All About Haro Wine Festival

Haro Wine Festival is a celebration that sees thousands of people soak in red wine. Then they rush off to chase frolicking heifers around the bullring before heading to a party. This is La Batalla del Vino as it really is. Every June 29th, Saint Peter’s Day, thousands turn out to celebrate one of Spain’s most vibrant festivals, Haro in the Rioja region. It is located about 100 km south of Bilbao.

All About Haro Wine Festival
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Haro is located in what is now Rioja Alta. Here, approximately 40% of the region’s vineyards can also be found. This town is completely dedicated to the grape. The town’s vitality in wine production can be seen at the Museo del Vino as well as the many bodegas that are open to the public. The Batalla del Vino, however, is not the only celebration of wine.

The whole thing seems to have started from a land dispute that occurred between Haro and Miranda De Ebro in the tenth century. It seems that the battle began at the start of the 20th century.

Haro Wine Festival

Today, Haro’s 10,000 residents, along with many, many other visitors, begin to kick off the celebrations a week before battle. Haro’s tapas are well-known and it is located in the middle of Spain’s main Rioja-producing region. A parade of horses leads everyone 7km up to the Hermitage San Felices de Bilibio; where a flag is placed and a Mass celebrated. The battle begins.

At the start of the fight, most people are wearing white and all have containers like jugs and bottles, buckets and water pistols. Soon, the entire world turns pink. You can’t just show up and expect to be watched. Everyone is a target so don’t dress in your finest clothes. The chase continues until around noon, when everyone descends to the town’s bull ring and young bulls are chased by the children. The next hours are filled with dancing, eating, drinking, and competitions.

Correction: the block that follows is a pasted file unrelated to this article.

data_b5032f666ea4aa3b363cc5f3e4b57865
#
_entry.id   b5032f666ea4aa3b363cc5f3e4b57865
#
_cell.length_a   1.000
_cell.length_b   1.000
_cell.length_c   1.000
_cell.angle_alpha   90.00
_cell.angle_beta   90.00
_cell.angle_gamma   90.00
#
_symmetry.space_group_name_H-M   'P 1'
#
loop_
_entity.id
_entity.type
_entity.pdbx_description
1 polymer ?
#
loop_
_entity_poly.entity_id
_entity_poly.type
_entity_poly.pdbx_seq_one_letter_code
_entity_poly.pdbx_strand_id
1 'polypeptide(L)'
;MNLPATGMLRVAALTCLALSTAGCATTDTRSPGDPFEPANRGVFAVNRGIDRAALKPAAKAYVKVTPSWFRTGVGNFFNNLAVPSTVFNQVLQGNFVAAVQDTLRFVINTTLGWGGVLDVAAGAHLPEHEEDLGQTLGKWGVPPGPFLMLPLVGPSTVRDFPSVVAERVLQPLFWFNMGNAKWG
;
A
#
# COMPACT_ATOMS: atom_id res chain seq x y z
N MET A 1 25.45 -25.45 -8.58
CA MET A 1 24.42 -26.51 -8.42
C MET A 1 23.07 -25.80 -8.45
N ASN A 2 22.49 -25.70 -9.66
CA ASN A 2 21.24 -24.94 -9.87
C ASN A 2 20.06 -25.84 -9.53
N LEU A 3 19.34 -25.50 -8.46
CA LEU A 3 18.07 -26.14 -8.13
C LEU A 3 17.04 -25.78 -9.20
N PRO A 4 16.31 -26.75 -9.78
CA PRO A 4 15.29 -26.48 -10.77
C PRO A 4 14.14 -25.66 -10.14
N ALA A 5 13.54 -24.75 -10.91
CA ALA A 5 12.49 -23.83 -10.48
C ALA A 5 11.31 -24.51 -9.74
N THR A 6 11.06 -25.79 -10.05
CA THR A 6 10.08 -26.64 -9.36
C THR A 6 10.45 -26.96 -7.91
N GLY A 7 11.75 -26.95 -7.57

To get to Haro from Madrid, take the A1/E5 northbound motorway and the AP68 southbound. Bilbao is the nearest major airport, but there are good rail connections with Logrono or Vitoria.

There are many well-known hotels in the area, including Occidental Los Agustinos which is a parador-type hotel located in an old convent. A camping area is also available nearby that can accommodate 600 tents. Many teenagers enjoy joining a tour party to share the fun of wine fighting with other revellers.

Spain is home to many exuberant festivals. People end up covered in everything, from tomatoes and mud. The Haro Batalla del Vino is a unique festival that offers pure, wild, and unadulterated fun.


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